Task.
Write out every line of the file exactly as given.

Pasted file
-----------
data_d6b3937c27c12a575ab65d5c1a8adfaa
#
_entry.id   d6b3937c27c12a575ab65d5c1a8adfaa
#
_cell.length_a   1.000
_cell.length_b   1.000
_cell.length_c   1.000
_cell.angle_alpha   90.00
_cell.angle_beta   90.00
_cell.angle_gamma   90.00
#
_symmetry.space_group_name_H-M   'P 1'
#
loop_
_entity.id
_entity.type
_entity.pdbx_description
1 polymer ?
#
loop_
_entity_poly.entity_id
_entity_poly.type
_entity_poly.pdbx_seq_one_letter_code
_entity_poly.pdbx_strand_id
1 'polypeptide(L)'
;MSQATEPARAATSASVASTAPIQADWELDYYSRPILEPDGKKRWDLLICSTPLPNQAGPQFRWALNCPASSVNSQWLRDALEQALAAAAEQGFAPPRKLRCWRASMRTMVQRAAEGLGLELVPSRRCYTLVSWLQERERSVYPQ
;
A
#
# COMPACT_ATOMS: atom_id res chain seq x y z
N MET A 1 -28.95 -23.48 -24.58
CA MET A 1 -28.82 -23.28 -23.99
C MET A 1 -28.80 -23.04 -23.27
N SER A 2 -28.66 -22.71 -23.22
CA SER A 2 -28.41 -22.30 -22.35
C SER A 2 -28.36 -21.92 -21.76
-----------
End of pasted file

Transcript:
data_d6b3937c27c12a575ab65d5c1a8adfaa
#
_entry.id   d6b3937c27c12a575ab65d5c1a8adfaa
#
_cell.length_a   1.000
_cell.length_b   1.000
_cell.length_c   1.000
_cell.angle_alpha   90.00
_cell.angle_beta   90.00
_cell.angle_gamma   90.00
#
_symmetry.space_group_name_H-M   'P 1'
#
loop_
_entity.id
_entity.type
_entity.pdbx_description
1 polymer ?
#
loop_
_entity_poly.entity_id
_entity_poly.type
_entity_poly.pdbx_seq_one_letter_code
_entity_poly.pdbx_strand_id
1 'polypeptide(L)'
;MSQATEPARAATSASVASTAPIQADWELDYYSRPILEPDGKKRWDLLICSTPLPNQAGPQFRWALNCPASSVNSQWLRDALEQALAAAAEQGFAPPRKLRCWRASMRTMVQRAAEGLGLELVPSRRCYTLVSWLQERERSVYPQ
;
A
#
# COMPACT_ATOMS: atom_id res chain seq x y z
N MET A 1 -28.95 -23.48 -24.58
CA MET A 1 -28.82 -23.28 -23.99
C MET A 1 -28.80 -23.04 -23.27
N SER A 2 -28.66 -22.71 -23.22
CA SER A 2 -28.41 -22.30 -22.35
C SER A 2 -28.36 -21.92 -21.76